So far, descriptions of the gait pattern of children with DCD are limited to some qualitative observations.

Basal ganglia models and theory

Larkin and Hoare have notified for example poor head control, bent arms in a guard position, jerky limb to limb transitions, excessive hip flexion, pronounced asymmetry, wide base of support, short steps, foot strike with flat foot and toe-walking. This index is based on a comparison of four spatio-temporal gait parameters time of opposite toe-off, single stance time, total stance time, and step length with reference parameters of the San Diego database Sutherland, From their calculations Woodruff et al.

This one-dimensional measure of walking performance is useful for classifying and evaluation of gait performance in clinical practice; however, it does not explain the nature or source of atypical gait see Figure 5. In addition, comparison of gait variables with a reference population without controlling for stature or leg length and body weight might obscure deviations and lead to imprudent conclusions, since the walking pattern is highly dependent on anthropometrical characteristics Therefore, in order to gain insight into the gait pattern of children Hof, ; Stansfield et al.

Figure 5. Stick-figures of the body configuration at initial FS left and TO right. Feet with broken lines are the contralateral feet. Figure 6. The horizontal broken line indicates the cut-off value 2. Different studies report balance testing included a disruption of sensory signals.

Contributions of the Basal Ganglia to Temporal Processing: Evidence from Parkinson’s Disease

During dynamic posturography ADHD-participants showed mild balance problems, which correlated with findings in cerebellar children. ADHD children showed abnormalities in a backward walking task and minor abnormalities in the paced stepping test. They did not differ in treadmill walking from the controls. These findings support the notion that cerebellar dysfunction may contribute to the postural deficits seen in ADHD children. However, the observed abnormalities were minor. It needs to be examined whether balance problems become more pronounced in ADHD children exhibiting more prominent signs of clumsiness.

In the past, motor clumsiness had been viewed as a neurological rather than as a psychiatric disorder. Motor control problems were first noted in what were then called minimal brain dysfunction syndromes or MBD. Several studies by Denckla and others Denckla and Rudel, ; Denckla et al. Minor developmental deviations were reported to consist of dyscoordination, fine motor deviations, choreiform movements, and abnormalities of muscle tone. Researches that have dealt with these minor neural developmental deviations tend to look at motor dysfunction as a sign of neurological disorder that may be associated with other problems such as language and perception dysfunction.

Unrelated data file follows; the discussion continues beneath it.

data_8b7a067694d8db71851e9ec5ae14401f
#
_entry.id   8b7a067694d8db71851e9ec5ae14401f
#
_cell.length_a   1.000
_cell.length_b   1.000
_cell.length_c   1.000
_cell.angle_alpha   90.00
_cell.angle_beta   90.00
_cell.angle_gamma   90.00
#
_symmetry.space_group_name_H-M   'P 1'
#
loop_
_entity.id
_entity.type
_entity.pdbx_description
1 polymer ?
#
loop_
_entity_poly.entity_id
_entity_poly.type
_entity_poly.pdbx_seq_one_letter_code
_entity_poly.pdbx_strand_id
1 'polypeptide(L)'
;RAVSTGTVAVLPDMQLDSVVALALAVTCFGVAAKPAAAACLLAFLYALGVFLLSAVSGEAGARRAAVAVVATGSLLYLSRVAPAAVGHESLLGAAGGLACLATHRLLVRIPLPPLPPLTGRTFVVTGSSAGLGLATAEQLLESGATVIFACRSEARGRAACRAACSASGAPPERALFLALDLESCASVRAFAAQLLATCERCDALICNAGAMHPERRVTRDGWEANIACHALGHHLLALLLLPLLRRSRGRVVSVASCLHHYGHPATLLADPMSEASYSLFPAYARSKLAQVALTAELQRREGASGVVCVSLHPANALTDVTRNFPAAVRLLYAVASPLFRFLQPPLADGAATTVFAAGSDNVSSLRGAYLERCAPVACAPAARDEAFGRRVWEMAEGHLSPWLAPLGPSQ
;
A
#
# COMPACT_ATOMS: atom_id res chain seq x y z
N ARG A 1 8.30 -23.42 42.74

In Asperger's syndrome, it has been noted that individual's have significant degrees of motor incoordination. Wing and Attwood noted that posture, gait, and gesture incoordination were most often seen in Asperger's syndrome and that children with classic autism seem not to have the same degree of balancing and gross motor skill deficits.

However, it was also noted that the agility and gross motor skills in children with autism seem to decrease as they get older and may eventually present in similar or at the same level as Asperger's syndrome. Gillberg and Gillberg also reported clumsiness to be almost universal among children that they had examined for Asperger's syndrome. The other associated symptoms noted consisted of severe impairment and social interaction difficulties, preoccupation with a topic, reliance on routines, pedantic language, comprehension, and dysfunction of nonverbal communication. In subsequent work, Gillberg included clumsiness as an essential diagnostic feature of Asperger's syndrome.

Klin et al. They further noted that all 21 Asperger's cases showed gross motor skill deficits, but 19 of these also had impairment in manual dexterity, which seems to suggest that poor coordination was a general characteristic of Asperger's. With studies like these, many researches have noted dysfunction of fine motor coordinative skills as a feature of autistic spectrum disorders. Walker et al. Vilensky et al. Hallett et al. Using a computer assisted video kinematic technique; they found that gait was atypical in these individuals.

The authors noted that the overall clinical findings were consistent with a cerebellar rather than a basal ganglionic dysfunction. Kohen-Raz et al. These objective measures were obtained using a computerized posturographic technique. It has been also noted that the pattern of atypical postures in children with autism is more consistent with a mesocortical or cerebellar rather than vestibular pathology. Numerous investigators Howard et al. Makris et al. They noted that ADHD is hypothesized to be due, in part, to structural defects in brain networks influencing cognitive, affective, and motor behaviors Leisman et al.